Oregon State University

Professor Emeritus Dick Ross Complimented for His Contributions

dick-rossDavid McMurray ran into Coos and Kalapuya tribal elder, Esther Stutzman at a wetlands preservation meeting in Eugene this spring. When David told her he was from OSU, Esther said, “Oh yeah? I know Dick Ross from OSU. Let me tell you about him.”

The story Esther told is a glowing testimony to the impact Anthropology Professor Emeritus Dick Ross has had on relations between the tribes and Oregon State University. His compassion and respect for the people he studied presents a model worth emulating. Here is her story:

“I was a ‘militant Indian’ in my youth and we were sick and tired of archaeologists always coming down to the coast and digging all over the place without ever talking to the Indians. They never seemed to think that we might have something to say about what they were doing. One day around the mid 1970s I got a call that an archaeologist and his crew were excavating in the park along the river in Bandon. That really ticked me off. I drove out to give him a piece of my mind, but he was gone. I found out that it was someone named ‘Ross’ who worked at OSU. I called him up and read him the riot act. We yelled at each other for about ten minutes, but then we stopped. We slowly realized that we were both interested in the same thing: cultural preservation. I talked a lot with Dick Ross after that and he and I entered into a long friendship and relationship that stretched over twenty-five years. We never really had trouble with OSU archaeologists on the coast after that. Dick’s students learned to respect us the way Dick did. Dick invited the Tribal Council of the Coos, Lower Umqua and Siuslaw up to talk to the OSU  Anthropology Department about cultural resources. We had never been invited before. He went on to raise a whole generation of archaeologists that were different from the ones of his generation. They wanted our help and they wanted us included in what they did. That kind of respect made a world of difference to us. I will never forget him for the changes he made.”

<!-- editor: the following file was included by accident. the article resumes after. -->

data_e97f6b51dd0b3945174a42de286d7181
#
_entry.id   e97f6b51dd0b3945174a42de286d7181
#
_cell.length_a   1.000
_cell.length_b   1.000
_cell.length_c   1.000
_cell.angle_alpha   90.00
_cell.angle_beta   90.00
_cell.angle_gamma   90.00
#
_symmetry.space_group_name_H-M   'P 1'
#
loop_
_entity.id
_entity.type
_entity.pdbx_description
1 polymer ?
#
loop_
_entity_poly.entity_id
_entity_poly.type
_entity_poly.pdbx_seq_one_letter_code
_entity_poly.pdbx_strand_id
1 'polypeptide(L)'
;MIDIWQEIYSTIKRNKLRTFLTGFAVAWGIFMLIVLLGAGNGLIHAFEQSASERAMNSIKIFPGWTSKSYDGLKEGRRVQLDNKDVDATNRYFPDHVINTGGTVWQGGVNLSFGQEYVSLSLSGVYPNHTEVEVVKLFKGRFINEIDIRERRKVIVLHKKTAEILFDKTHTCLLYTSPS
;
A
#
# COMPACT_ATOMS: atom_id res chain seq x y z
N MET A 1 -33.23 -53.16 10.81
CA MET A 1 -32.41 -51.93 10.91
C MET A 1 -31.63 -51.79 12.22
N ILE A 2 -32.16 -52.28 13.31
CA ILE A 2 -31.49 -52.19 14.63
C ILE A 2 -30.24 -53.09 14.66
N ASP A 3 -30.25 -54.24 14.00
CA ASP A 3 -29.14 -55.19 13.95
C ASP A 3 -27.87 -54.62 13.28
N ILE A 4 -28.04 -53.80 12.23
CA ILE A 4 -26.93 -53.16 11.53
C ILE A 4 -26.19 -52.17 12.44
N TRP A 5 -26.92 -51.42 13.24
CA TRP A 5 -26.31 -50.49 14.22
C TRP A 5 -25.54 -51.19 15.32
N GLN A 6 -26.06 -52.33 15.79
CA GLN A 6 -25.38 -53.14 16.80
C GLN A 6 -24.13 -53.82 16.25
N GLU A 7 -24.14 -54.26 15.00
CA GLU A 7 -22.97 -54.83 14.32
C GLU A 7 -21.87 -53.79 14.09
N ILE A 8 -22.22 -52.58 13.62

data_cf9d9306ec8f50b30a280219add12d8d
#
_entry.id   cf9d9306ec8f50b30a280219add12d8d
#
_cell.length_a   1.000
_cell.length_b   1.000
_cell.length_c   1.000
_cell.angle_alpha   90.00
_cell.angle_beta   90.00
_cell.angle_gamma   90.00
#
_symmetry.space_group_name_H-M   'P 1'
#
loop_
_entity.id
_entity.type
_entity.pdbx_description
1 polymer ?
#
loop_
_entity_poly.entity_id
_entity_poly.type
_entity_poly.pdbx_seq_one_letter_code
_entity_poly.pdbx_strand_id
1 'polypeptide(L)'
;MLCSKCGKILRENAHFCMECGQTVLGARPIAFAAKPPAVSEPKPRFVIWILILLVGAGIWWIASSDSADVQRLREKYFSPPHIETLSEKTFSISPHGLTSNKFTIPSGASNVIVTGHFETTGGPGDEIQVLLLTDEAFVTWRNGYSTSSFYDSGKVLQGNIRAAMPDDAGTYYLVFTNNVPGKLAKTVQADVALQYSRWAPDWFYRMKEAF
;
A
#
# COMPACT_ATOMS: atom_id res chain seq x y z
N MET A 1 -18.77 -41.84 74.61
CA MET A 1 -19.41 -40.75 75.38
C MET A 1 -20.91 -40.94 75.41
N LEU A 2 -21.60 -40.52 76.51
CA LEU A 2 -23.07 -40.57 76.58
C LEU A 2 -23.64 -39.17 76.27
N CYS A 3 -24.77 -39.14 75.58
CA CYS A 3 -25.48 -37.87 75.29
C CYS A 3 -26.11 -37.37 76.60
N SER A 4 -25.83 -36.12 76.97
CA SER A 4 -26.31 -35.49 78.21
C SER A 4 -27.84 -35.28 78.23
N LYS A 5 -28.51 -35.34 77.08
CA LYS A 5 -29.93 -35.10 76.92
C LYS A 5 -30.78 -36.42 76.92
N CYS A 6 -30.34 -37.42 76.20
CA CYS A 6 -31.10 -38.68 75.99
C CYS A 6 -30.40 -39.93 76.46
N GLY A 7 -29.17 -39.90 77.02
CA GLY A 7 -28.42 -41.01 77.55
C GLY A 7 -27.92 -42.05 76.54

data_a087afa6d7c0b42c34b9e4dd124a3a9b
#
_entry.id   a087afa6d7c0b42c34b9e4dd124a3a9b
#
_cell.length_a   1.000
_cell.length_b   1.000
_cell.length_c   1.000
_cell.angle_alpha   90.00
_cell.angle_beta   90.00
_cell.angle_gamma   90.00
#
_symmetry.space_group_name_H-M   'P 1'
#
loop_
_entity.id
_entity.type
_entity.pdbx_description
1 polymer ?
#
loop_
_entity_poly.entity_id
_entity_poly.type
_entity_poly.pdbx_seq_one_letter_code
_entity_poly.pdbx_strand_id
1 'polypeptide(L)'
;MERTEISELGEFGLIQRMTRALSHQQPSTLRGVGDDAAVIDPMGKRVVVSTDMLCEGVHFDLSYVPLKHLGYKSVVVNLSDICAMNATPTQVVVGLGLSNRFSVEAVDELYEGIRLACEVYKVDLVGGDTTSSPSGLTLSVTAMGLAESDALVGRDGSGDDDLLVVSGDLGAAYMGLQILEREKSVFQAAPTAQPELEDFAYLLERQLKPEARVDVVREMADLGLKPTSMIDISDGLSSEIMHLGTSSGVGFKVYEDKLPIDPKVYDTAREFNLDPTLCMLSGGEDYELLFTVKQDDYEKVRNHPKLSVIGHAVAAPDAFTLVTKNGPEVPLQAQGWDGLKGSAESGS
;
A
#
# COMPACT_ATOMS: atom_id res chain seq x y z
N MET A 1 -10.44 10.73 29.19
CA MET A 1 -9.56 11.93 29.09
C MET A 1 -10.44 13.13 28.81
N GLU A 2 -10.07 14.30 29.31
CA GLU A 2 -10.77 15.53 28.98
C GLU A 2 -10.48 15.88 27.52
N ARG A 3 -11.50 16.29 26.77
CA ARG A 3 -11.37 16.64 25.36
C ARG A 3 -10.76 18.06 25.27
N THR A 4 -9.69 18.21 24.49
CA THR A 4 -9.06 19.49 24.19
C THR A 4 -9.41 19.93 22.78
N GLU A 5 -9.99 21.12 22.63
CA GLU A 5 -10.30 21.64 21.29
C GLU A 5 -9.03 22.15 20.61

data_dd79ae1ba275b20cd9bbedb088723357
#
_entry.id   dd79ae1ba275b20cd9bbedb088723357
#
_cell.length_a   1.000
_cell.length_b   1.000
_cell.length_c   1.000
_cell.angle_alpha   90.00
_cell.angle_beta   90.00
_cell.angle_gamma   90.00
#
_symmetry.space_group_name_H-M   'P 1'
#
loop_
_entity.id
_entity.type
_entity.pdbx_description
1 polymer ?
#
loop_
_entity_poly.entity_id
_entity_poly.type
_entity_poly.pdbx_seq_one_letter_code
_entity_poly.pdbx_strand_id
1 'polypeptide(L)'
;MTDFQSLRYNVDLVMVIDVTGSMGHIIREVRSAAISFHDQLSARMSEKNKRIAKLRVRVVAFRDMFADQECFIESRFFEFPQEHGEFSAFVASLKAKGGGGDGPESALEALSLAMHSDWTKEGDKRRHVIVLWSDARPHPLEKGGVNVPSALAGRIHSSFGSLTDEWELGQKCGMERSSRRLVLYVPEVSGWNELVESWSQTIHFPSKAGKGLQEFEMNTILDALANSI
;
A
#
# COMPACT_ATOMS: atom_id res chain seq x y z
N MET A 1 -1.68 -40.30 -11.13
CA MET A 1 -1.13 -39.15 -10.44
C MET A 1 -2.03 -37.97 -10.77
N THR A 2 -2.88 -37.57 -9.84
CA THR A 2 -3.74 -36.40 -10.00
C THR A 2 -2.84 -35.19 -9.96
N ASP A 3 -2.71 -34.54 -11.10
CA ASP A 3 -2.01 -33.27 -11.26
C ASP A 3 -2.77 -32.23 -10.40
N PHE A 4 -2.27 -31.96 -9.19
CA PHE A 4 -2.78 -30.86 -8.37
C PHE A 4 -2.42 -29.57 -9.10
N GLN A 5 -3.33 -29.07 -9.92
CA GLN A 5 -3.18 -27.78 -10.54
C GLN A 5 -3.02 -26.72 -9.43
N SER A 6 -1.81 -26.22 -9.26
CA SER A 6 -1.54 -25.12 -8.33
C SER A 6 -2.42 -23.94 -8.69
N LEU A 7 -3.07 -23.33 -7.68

For more stories about the Anthropology Dept. see our Fragments Newsletter.

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